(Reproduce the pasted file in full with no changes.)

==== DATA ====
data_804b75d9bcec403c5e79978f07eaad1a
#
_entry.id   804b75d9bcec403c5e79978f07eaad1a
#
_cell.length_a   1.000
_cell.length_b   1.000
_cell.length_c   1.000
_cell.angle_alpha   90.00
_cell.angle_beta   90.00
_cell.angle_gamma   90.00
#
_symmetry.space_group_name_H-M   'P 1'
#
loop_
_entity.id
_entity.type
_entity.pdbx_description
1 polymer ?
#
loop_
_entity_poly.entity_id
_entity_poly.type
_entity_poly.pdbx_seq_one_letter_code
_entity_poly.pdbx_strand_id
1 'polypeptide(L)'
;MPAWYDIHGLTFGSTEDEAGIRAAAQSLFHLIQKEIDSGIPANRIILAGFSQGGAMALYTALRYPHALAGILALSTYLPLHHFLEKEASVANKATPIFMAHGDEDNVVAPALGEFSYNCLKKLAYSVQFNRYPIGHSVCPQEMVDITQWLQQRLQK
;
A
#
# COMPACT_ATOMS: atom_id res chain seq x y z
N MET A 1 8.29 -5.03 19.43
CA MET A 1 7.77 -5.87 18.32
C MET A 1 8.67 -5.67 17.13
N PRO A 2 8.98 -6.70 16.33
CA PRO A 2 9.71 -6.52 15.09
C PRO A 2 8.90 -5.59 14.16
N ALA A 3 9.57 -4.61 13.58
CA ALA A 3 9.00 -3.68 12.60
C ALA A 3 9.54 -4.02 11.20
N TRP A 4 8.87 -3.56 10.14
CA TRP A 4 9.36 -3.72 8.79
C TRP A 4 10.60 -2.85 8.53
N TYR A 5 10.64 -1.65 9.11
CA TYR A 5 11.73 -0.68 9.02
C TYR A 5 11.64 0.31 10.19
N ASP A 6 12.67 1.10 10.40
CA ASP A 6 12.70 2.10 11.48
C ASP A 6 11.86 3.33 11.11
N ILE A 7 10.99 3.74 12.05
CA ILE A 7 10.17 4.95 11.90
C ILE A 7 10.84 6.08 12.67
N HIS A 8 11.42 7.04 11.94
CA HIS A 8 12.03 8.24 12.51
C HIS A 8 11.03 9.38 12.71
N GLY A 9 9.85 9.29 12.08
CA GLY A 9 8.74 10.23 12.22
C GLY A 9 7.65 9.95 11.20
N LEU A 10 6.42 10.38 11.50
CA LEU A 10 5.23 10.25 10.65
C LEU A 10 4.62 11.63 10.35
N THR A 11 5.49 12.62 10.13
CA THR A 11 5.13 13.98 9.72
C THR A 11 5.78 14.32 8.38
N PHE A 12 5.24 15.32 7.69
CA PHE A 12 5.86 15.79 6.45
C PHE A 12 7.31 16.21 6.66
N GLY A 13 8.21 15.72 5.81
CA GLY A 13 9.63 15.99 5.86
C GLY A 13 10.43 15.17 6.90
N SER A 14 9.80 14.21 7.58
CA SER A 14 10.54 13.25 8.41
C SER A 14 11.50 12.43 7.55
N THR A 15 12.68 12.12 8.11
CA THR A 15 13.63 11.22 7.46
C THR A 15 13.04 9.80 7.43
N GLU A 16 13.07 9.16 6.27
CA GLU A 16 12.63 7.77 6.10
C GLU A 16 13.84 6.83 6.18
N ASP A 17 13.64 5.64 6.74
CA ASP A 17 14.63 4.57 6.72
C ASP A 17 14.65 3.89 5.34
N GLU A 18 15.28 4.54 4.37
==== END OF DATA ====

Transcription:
data_804b75d9bcec403c5e79978f07eaad1a
#
_entry.id   804b75d9bcec403c5e79978f07eaad1a
#
_cell.length_a   1.000
_cell.length_b   1.000
_cell.length_c   1.000
_cell.angle_alpha   90.00
_cell.angle_beta   90.00
_cell.angle_gamma   90.00
#
_symmetry.space_group_name_H-M   'P 1'
#
loop_
_entity.id
_entity.type
_entity.pdbx_description
1 polymer ?
#
loop_
_entity_poly.entity_id
_entity_poly.type
_entity_poly.pdbx_seq_one_letter_code
_entity_poly.pdbx_strand_id
1 'polypeptide(L)'
;MPAWYDIHGLTFGSTEDEAGIRAAAQSLFHLIQKEIDSGIPANRIILAGFSQGGAMALYTALRYPHALAGILALSTYLPLHHFLEKEASVANKATPIFMAHGDEDNVVAPALGEFSYNCLKKLAYSVQFNRYPIGHSVCPQEMVDITQWLQQRLQK
;
A
#
# COMPACT_ATOMS: atom_id res chain seq x y z
N MET A 1 8.29 -5.03 19.43
CA MET A 1 7.77 -5.87 18.32
C MET A 1 8.67 -5.67 17.13
N PRO A 2 8.98 -6.70 16.33
CA PRO A 2 9.71 -6.52 15.09
C PRO A 2 8.90 -5.59 14.16
N ALA A 3 9.57 -4.61 13.58
CA ALA A 3 9.00 -3.68 12.60
C ALA A 3 9.54 -4.02 11.20
N TRP A 4 8.87 -3.56 10.14
CA TRP A 4 9.36 -3.72 8.79
C TRP A 4 10.60 -2.85 8.53
N TYR A 5 10.64 -1.65 9.11
CA TYR A 5 11.73 -0.68 9.02
C TYR A 5 11.64 0.31 10.19
N ASP A 6 12.67 1.10 10.40
CA ASP A 6 12.70 2.10 11.48
C ASP A 6 11.86 3.33 11.11
N ILE A 7 10.99 3.74 12.05
CA ILE A 7 10.17 4.95 11.90
C ILE A 7 10.84 6.08 12.67
N HIS A 8 11.42 7.04 11.94
CA HIS A 8 12.03 8.24 12.51
C HIS A 8 11.03 9.38 12.71
N GLY A 9 9.85 9.29 12.08
CA GLY A 9 8.74 10.23 12.22
C GLY A 9 7.65 9.95 11.20
N LEU A 10 6.42 10.38 11.50
CA LEU A 10 5.23 10.25 10.65
C LEU A 10 4.62 11.63 10.35
N THR A 11 5.49 12.62 10.13
CA THR A 11 5.13 13.98 9.72
C THR A 11 5.78 14.32 8.38
N PHE A 12 5.24 15.32 7.69
CA PHE A 12 5.86 15.79 6.45
C PHE A 12 7.31 16.21 6.66
N GLY A 13 8.21 15.72 5.81
CA GLY A 13 9.63 15.99 5.86
C GLY A 13 10.43 15.17 6.90
N SER A 14 9.80 14.21 7.58
CA SER A 14 10.54 13.25 8.41
C SER A 14 11.50 12.43 7.55
N THR A 15 12.68 12.12 8.11
CA THR A 15 13.63 11.22 7.46
C THR A 15 13.04 9.80 7.43
N GLU A 16 13.07 9.16 6.27
CA GLU A 16 12.63 7.77 6.10
C GLU A 16 13.84 6.83 6.18
N ASP A 17 13.64 5.64 6.74
CA ASP A 17 14.63 4.57 6.72
C ASP A 17 14.65 3.89 5.34
N GLU A 18 15.28 4.54 4.37